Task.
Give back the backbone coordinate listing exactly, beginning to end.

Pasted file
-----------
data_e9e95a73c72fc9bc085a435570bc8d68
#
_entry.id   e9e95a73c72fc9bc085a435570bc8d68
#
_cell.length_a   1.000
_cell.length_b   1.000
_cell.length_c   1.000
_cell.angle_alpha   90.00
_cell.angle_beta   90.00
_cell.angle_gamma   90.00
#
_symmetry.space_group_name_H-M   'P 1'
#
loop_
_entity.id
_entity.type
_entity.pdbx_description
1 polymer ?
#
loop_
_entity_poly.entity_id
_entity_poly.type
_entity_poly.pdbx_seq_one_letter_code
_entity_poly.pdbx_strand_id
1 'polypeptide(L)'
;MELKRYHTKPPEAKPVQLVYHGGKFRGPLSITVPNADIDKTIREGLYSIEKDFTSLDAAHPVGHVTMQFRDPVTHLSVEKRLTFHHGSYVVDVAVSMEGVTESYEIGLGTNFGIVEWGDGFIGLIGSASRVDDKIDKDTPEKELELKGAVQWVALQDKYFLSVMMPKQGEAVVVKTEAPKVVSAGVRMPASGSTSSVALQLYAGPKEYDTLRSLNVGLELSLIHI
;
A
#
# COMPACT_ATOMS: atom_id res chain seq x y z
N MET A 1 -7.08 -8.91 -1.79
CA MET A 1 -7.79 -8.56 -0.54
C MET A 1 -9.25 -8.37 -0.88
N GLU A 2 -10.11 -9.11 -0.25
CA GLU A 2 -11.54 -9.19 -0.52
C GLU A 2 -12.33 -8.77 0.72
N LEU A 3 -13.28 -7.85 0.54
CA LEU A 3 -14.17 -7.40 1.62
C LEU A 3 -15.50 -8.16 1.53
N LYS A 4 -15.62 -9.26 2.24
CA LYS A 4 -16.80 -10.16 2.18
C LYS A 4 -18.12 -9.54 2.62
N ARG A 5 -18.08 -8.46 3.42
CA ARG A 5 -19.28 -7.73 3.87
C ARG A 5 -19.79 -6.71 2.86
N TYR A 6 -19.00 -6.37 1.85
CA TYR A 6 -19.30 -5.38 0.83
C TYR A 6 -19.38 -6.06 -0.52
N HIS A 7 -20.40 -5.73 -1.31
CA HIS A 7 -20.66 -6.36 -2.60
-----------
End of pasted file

data_e9e95a73c72fc9bc085a435570bc8d68
#
_entry.id   e9e95a73c72fc9bc085a435570bc8d68
#
_cell.length_a   1.000
_cell.length_b   1.000
_cell.length_c   1.000
_cell.angle_alpha   90.00
_cell.angle_beta   90.00
_cell.angle_gamma   90.00
#
_symmetry.space_group_name_H-M   'P 1'
#
loop_
_entity.id
_entity.type
_entity.pdbx_description
1 polymer ?
#
loop_
_entity_poly.entity_id
_entity_poly.type
_entity_poly.pdbx_seq_one_letter_code
_entity_poly.pdbx_strand_id
1 'polypeptide(L)'
;MELKRYHTKPPEAKPVQLVYHGGKFRGPLSITVPNADIDKTIREGLYSIEKDFTSLDAAHPVGHVTMQFRDPVTHLSVEKRLTFHHGSYVVDVAVSMEGVTESYEIGLGTNFGIVEWGDGFIGLIGSASRVDDKIDKDTPEKELELKGAVQWVALQDKYFLSVMMPKQGEAVVVKTEAPKVVSAGVRMPASGSTSSVALQLYAGPKEYDTLRSLNVGLELSLIHI
;
A
#
# COMPACT_ATOMS: atom_id res chain seq x y z
N MET A 1 -7.08 -8.91 -1.79
CA MET A 1 -7.79 -8.56 -0.54
C MET A 1 -9.25 -8.37 -0.88
N GLU A 2 -10.11 -9.11 -0.25
CA GLU A 2 -11.54 -9.19 -0.52
C GLU A 2 -12.33 -8.77 0.72
N LEU A 3 -13.28 -7.85 0.54
CA LEU A 3 -14.17 -7.40 1.62
C LEU A 3 -15.50 -8.16 1.53
N LYS A 4 -15.62 -9.26 2.24
CA LYS A 4 -16.80 -10.16 2.18
C LYS A 4 -18.12 -9.54 2.62
N ARG A 5 -18.08 -8.46 3.42
CA ARG A 5 -19.28 -7.73 3.87
C ARG A 5 -19.79 -6.71 2.86
N TYR A 6 -19.00 -6.37 1.85
CA TYR A 6 -19.30 -5.38 0.83
C TYR A 6 -19.38 -6.06 -0.52
N HIS A 7 -20.40 -5.73 -1.31
CA HIS A 7 -20.66 -6.36 -2.60